176. Memorandum From Edward Hamilton of the National Security Council Staff to the President’s Special Assistant (Rostow)1
- Division of labor after Francis Bator departs2
I have thought hard about the things we discussed last Friday.3 My conclusions are summarized below. They are offered in the full understanding that—particularly on cross-cutting economic issues—pre-drawn lines of responsibility neither can nor should be entirely controlling. This staff is not a bureaucracy; it cannot be if it is to serve the President well. Thus, for example, I very much support your idea that you, Ed Fried and I could work as a team on issues with some economic content. My thoughts should be read as encouraging that kind of arrangement.
I think it makes sense for me to continue handling sub-Saharan Africa. I have invested a fair amount of effort in learning the Continent and the segment of the foreign affairs establishment assigned to it. It would take time for another man to duplicate my relations with Joe Palmer & Company; this cost should only be incurred if there is some offsetting benefit.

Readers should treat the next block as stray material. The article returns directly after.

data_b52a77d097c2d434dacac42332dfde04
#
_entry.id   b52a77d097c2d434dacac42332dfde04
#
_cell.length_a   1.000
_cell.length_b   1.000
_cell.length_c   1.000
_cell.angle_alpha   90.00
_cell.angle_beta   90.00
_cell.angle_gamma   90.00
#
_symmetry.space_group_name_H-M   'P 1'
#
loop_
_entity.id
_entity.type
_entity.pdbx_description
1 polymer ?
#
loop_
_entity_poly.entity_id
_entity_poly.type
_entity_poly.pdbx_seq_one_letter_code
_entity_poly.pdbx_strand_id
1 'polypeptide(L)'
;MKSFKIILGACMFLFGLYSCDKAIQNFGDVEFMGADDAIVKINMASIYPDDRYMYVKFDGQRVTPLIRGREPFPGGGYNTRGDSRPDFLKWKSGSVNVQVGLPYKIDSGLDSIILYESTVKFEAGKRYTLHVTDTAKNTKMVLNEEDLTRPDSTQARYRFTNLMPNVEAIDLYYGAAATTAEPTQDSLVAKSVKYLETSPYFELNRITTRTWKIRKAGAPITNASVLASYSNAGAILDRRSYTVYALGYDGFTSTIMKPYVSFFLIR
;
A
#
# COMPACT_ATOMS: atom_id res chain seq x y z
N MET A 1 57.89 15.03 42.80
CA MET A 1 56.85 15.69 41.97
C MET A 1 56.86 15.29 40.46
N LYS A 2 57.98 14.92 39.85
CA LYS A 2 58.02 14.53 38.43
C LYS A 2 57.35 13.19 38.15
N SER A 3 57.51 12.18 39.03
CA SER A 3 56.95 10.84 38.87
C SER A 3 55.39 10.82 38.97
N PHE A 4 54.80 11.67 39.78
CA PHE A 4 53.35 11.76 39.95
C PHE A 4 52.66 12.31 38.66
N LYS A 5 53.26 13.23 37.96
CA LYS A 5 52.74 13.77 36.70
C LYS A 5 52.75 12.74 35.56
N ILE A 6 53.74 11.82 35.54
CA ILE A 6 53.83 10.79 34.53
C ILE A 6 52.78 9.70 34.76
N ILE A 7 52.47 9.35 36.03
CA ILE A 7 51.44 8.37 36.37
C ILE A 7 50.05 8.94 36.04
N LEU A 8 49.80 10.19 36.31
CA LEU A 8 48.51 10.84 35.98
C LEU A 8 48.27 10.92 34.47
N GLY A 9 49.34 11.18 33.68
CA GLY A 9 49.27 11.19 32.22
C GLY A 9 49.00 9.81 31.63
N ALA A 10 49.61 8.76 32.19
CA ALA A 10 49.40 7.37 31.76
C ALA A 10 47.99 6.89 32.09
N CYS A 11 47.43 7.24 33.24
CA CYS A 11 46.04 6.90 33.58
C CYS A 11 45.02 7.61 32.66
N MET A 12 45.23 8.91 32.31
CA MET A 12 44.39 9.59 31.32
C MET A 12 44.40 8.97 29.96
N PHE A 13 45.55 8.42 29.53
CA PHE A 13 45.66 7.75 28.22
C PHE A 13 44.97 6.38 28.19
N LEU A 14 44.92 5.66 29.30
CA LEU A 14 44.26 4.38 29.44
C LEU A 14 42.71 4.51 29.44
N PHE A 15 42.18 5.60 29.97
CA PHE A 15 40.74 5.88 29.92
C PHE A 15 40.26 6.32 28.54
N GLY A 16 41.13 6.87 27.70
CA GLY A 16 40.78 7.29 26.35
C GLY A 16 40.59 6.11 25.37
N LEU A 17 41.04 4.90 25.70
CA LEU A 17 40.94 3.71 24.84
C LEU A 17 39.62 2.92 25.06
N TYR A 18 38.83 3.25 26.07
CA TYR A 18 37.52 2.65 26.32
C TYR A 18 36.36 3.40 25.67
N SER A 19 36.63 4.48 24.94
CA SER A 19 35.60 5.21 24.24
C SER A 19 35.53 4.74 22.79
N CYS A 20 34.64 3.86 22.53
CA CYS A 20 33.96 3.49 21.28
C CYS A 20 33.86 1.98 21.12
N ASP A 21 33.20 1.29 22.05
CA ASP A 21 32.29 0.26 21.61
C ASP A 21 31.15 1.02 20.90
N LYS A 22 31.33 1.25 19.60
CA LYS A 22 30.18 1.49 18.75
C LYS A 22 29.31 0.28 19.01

However, except for crisis periods, visits, etc., the Black Africa account is not a full-time job. It can be made into one, but I don’t think [Page 396]that the dividends to the President justify expenditure of a full-time slot for Africa alone. Moreover, if I am to continue and expand my activities in the area of AID policy and programs, the African account alone is not a very good base. It is small and clearly at the bottom of Bill Gaud’s totem pole. My relations with Gaud are excellent, but it would be much easier to swing weight on major issues if I had strong direct responsibility in one of the areas where AID’s heart is.